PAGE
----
One hundred and fifty years ago, with the Civil War still being pursued in deadly earnest by the North and the South, the greatest fair Philadelphia had ever seen opened its gates. The thee-week-long “Great Sanitary Fair,” (also called the “Great Central Fair”), kicked off on June 7th, 1864 and raised more than a million dollars to pay for food, medical supplies, hospital ships and rest homes for Union soldiers. It also served as a dress rehearsal for one of the seminal events in Philadelphia’s history, the Centennial Exposition of 1876.
The fairgrounds covered Logan Square (now often called Logan Circle) in its entirety, with the main building extending the length of the block in the center. It was encompassed by smaller structures, all connected by corridors, with many of the same types of exhibits that would be featured at the Centennial: a horticultural exhibit, fine arts gallery and displays of mechanical devices, merchandise, relics and curiosities. There was also a brewery, and a vast restaurant that could seat a thousand people.
This wasn’t yet another of Philadelphia’s firsts—the initial fair was held in Lowell, Massachusetts the year before to benefit the United States Sanitary Commission.The event was a modest success, and the idea soon spread to larger cities, where the events proved tremendously popular. The fairs were the largest and most successful example of what was then a relatively new concept, the charity fundraising event. The premise seems obvious in retrospect, but is slightly counterintuitive: many people would prefer to do something fun in the name of helping those who were less fortunate, rather than simply donating the money directly, which is much more efficient. These events allowed those at home to feel that they were part of the war effort. When Northerners attended fairs, donated goods or money, or volunteered their time, they were actively aiding “their” soldiers at the front.
In this spirit, the Union League of Philadelphia proposed such a fair for the city in 1864. (The club’s Heritage Center currently has a rare copy of the Emancipation Proclamation, signed with Abraham Lincoln’s full signature, one of an edition of about 48 that League members arranged to have printed and sold at the fair). A total of 250,000 people visited the fair in Philadelphia, which was the second most profitable of the 30 fairs that were held.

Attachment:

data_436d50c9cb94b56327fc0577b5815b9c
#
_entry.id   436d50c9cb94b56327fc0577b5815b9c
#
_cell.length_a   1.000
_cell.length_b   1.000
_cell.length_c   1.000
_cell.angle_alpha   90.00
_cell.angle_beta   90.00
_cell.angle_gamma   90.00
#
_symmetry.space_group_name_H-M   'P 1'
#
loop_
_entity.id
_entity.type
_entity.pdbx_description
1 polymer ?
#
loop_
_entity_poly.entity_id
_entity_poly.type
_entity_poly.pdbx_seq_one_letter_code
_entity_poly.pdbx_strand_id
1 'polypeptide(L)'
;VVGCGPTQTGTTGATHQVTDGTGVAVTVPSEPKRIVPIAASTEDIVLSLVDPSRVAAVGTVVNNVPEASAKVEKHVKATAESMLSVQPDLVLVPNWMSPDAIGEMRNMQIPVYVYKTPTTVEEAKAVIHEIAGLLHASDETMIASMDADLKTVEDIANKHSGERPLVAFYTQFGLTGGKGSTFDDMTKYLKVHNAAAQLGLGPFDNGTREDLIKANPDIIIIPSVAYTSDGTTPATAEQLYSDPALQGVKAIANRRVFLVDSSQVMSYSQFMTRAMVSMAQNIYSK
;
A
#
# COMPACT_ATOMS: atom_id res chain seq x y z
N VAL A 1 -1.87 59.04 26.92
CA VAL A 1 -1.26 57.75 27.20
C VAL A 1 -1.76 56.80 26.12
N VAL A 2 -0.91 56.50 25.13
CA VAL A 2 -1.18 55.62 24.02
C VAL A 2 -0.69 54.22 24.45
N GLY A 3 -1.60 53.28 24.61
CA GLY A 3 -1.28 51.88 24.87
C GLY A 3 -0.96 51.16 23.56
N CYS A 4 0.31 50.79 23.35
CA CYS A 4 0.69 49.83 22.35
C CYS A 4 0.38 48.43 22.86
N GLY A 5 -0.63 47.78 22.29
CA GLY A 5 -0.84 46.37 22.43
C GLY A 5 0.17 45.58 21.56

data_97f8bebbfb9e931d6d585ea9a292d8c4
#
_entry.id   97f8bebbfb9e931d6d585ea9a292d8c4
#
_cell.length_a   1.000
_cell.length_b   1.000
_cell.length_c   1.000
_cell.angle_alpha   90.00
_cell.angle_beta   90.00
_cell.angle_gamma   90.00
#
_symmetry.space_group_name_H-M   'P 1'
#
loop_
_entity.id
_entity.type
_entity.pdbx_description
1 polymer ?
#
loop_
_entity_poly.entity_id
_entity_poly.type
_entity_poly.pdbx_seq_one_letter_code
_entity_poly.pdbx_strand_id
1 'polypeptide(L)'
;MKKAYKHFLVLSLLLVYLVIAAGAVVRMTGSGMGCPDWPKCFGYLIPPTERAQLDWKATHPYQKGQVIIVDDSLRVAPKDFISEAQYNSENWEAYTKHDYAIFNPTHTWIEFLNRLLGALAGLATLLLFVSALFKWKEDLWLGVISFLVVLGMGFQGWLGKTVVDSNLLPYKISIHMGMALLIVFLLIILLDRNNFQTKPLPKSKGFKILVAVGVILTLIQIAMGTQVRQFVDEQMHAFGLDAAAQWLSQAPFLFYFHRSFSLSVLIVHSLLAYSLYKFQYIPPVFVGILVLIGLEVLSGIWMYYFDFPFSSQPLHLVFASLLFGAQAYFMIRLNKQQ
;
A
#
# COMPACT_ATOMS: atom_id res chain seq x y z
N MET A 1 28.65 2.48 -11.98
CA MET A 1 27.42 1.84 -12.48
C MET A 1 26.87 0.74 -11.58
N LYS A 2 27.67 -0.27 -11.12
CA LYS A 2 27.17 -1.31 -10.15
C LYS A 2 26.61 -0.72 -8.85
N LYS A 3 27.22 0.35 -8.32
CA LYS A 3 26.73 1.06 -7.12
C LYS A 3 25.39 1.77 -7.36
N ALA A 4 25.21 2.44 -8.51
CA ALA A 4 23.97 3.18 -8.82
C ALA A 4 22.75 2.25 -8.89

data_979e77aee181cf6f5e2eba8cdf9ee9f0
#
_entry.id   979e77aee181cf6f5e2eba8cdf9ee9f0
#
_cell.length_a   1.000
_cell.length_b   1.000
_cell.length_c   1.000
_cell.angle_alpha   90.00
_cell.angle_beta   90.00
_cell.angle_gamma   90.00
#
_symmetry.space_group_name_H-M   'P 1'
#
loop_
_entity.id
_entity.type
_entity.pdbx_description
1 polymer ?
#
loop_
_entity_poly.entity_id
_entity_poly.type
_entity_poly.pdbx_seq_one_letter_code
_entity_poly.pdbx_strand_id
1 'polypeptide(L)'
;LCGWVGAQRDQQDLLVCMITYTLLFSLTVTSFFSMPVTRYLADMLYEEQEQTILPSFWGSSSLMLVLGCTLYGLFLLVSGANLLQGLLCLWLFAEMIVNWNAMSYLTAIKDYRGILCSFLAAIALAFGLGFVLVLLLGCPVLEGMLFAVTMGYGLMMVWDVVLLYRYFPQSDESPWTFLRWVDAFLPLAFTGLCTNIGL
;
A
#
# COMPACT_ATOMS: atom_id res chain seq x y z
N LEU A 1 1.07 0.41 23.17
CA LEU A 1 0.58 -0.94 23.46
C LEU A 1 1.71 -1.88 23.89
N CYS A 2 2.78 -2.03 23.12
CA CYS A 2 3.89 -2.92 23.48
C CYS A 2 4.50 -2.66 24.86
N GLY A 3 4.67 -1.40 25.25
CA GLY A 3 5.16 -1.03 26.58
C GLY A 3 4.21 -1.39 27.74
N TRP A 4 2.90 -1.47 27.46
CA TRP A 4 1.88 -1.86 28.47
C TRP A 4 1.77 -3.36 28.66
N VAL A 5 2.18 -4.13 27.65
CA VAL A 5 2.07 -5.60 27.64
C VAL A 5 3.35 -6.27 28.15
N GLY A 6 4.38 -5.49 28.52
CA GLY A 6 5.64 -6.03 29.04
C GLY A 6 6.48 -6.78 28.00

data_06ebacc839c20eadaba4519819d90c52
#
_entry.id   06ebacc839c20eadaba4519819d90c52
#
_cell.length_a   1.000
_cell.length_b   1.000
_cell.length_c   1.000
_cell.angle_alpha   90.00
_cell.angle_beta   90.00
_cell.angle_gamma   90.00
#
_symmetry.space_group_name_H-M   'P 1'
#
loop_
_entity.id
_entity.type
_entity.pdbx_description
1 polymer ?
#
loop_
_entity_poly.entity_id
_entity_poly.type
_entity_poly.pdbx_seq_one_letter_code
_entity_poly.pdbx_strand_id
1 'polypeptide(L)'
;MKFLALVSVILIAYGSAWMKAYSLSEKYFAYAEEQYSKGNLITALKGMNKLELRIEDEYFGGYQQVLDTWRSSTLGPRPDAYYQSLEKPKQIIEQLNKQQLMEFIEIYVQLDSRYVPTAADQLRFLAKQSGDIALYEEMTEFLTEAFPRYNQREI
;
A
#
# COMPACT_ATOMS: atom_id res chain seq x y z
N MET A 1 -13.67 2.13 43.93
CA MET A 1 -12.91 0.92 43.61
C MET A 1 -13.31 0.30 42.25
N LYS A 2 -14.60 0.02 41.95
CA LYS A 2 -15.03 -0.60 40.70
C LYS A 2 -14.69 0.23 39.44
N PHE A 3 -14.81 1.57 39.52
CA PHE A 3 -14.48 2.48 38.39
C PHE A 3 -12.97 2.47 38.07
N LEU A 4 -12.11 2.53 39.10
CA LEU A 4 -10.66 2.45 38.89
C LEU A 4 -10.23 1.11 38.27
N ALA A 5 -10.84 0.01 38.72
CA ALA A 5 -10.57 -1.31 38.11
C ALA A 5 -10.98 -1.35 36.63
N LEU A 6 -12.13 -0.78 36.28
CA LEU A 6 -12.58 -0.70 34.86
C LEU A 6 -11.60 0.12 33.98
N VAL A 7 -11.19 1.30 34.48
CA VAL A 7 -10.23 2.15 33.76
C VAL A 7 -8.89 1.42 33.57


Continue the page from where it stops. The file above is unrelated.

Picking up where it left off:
The lead fundraiser for the fair was John Welsh, brother of William Welsh, a merchant and activist for Native Americans who The Shadow wrote about in the Hidden City Daily last year. However, the fair wouldn’t have turned nearly as much of a profit without the volunteer labor of women of Philadelphia. When Welsh was tapped to raise money for the Centennial Exposition of 1876, he went back to the women he worked with on the sanitary fair, and created a Women’s Centennial Executive Committee.
President Abraham Lincoln was initially lukewarm toward the Sanitary Commission, however as its work progressed he became more enthusiastic. In his impassioned speech on June 16, Lincoln brilliantly delineated the contradictions at the heart of the sanitary fairs, pointing out the strangeness of using a pleasant recreational diversion to indirectly relieve suffering, and noting how doing so might look to the soldiers at front:
War at the best, is terrible, and this war of ours, in its magnitude and in its duration is one of the most terrible… Yet the war continues, and several relieving coincidents have accompanied it from the very beginning which have not been known, as I understand, or have any knowledge of, in any former wars in the history of the world. The Sanitary Commission, with all its benevolent labors, the Christian Commission, with all its Christian and benevolent labors; and the various places, arrangements, so to speak, and institutions, have contributed to the comfort and relief of the soldiers… And lastly, these fairs, which, I believe, began only last August, if I mistake not, in Chicago, then at Boston, at Cincinnati, Brooklyn, New York, and Baltimore, and those at present held at St. Louis, Pittsburg, and Philadelphia. The motive and object that lie at the bottom of all these are most worthy; for, say what you will, after all, the most is due to the soldier who takes his life in his hands and goes to fight the battles of his country. In what is contributed to his comfort when he passes to and fro, and in what is contributed to him when he is sick and wounded, in whatever shape it comes, whether from the fair and tender hand of woman, or from any other source, it is much, very much. But I think that there is still that which is of as much value to him in the continual reminders he sees in the newspapers that while he is absent he is yet remembered by the loved ones at home.
The Great Central Sanitary Fair of Philadelphia netted the U.S. Sanitary Commission $1,046,000 by the time it closed. The proceeds were used to promote the health, comfort and efficiency of the solder in the field. During the four years of Civil War, the Commission distributed over $15,000,000 in donated supplies to hospitals, prisons, camps and rest homes, and handled over $5,000,000 in money.
The next time you dash for your life across Logan Circle, recall the days when it hosted the Sanitary Fair of Philadelphia. And think about the day, 150 years ago, when President Lincoln came to visit and spoke the words above.
Much of this piece was gathered for research for my third book: The Benjamin Franklin Parkway (2014). This Arcadia Pub. title is a postcard history book that traces the development of the Parkway and the various institutions along the Parkway through the use of period postcards and other images, followed by explanatory captions. The book is set to be released sometime in July, and should be available in the gift shops of the Parkway attractions, as well as via Amazon.com and other Internet and brick-and-mortar book stores.